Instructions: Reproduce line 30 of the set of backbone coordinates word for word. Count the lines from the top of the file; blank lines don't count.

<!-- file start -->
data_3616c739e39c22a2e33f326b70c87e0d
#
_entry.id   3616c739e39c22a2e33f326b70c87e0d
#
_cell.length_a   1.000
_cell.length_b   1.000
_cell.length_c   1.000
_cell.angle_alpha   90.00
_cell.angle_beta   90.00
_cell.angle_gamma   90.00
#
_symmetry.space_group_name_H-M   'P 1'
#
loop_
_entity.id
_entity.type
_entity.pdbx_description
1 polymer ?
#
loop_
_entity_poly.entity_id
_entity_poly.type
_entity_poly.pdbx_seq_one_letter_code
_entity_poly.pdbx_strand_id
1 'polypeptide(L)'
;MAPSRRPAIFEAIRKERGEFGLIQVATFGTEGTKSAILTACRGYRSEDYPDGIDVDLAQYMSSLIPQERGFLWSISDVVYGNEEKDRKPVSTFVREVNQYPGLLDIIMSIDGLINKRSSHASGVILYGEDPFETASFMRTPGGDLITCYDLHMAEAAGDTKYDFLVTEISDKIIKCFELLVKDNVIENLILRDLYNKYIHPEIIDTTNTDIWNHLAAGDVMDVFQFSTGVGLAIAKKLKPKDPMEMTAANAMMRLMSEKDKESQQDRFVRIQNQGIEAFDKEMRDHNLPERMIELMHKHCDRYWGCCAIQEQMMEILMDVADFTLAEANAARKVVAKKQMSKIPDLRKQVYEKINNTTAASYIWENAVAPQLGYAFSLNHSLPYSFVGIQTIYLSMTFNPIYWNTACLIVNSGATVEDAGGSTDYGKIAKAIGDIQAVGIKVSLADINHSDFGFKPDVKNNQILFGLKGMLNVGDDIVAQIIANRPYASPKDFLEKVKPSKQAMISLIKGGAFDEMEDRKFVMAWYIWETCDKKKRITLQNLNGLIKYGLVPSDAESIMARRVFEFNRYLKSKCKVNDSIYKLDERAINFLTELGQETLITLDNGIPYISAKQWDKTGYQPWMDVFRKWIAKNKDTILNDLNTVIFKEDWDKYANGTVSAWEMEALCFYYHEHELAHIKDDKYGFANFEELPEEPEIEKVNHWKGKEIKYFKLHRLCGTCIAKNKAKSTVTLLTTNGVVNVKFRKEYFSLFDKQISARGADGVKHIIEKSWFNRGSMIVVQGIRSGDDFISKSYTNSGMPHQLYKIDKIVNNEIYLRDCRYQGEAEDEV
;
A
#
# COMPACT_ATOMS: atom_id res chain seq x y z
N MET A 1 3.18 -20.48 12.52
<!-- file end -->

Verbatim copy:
# COMPACT_ATOMS: atom_id res chain seq x y z